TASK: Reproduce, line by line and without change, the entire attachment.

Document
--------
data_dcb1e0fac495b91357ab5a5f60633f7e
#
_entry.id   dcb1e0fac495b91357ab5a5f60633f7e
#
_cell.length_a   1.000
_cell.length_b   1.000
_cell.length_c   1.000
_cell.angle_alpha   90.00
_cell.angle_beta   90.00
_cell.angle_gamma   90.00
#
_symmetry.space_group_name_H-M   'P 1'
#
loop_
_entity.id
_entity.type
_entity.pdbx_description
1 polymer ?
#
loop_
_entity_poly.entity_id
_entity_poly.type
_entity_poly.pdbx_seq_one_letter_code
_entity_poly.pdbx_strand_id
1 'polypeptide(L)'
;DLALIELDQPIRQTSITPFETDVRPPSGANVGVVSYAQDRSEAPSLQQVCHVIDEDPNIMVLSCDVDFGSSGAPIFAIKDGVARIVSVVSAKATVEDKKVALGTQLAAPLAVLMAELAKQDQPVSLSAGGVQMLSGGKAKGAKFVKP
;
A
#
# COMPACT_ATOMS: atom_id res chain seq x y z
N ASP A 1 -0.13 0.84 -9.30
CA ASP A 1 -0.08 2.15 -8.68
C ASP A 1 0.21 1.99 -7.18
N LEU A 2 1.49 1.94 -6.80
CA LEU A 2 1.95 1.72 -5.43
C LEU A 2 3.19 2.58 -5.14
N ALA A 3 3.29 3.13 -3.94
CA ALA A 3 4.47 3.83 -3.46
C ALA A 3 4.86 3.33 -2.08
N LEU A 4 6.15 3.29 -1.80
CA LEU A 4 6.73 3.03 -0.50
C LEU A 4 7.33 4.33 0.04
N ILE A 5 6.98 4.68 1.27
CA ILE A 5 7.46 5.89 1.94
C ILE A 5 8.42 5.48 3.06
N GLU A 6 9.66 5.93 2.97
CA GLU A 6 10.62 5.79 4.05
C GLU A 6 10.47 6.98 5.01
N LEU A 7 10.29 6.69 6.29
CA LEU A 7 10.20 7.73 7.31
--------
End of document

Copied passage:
data_dcb1e0fac495b91357ab5a5f60633f7e
#
_entry.id   dcb1e0fac495b91357ab5a5f60633f7e
#
_cell.length_a   1.000
_cell.length_b   1.000
_cell.length_c   1.000
_cell.angle_alpha   90.00
_cell.angle_beta   90.00
_cell.angle_gamma   90.00
#
_symmetry.space_group_name_H-M   'P 1'
#
loop_
_entity.id
_entity.type
_entity.pdbx_description
1 polymer ?
#
loop_
_entity_poly.entity_id
_entity_poly.type
_entity_poly.pdbx_seq_one_letter_code
_entity_poly.pdbx_strand_id
1 'polypeptide(L)'
;DLALIELDQPIRQTSITPFETDVRPPSGANVGVVSYAQDRSEAPSLQQVCHVIDEDPNIMVLSCDVDFGSSGAPIFAIKDGVARIVSVVSAKATVEDKKVALGTQLAAPLAVLMAELAKQDQPVSLSAGGVQMLSGGKAKGAKFVKP
;
A
#
# COMPACT_ATOMS: atom_id res chain seq x y z
N ASP A 1 -0.13 0.84 -9.30
CA ASP A 1 -0.08 2.15 -8.68
C ASP A 1 0.21 1.99 -7.18
N LEU A 2 1.49 1.94 -6.80
CA LEU A 2 1.95 1.72 -5.43
C LEU A 2 3.19 2.58 -5.14
N ALA A 3 3.29 3.13 -3.94
CA ALA A 3 4.47 3.83 -3.46
C ALA A 3 4.86 3.33 -2.08
N LEU A 4 6.15 3.29 -1.80
CA LEU A 4 6.73 3.03 -0.50
C LEU A 4 7.33 4.33 0.04
N ILE A 5 6.98 4.68 1.27
CA ILE A 5 7.46 5.89 1.94
C ILE A 5 8.42 5.48 3.06
N GLU A 6 9.66 5.93 2.97
CA GLU A 6 10.62 5.79 4.05
C GLU A 6 10.47 6.98 5.01
N LEU A 7 10.29 6.69 6.29
CA LEU A 7 10.20 7.73 7.31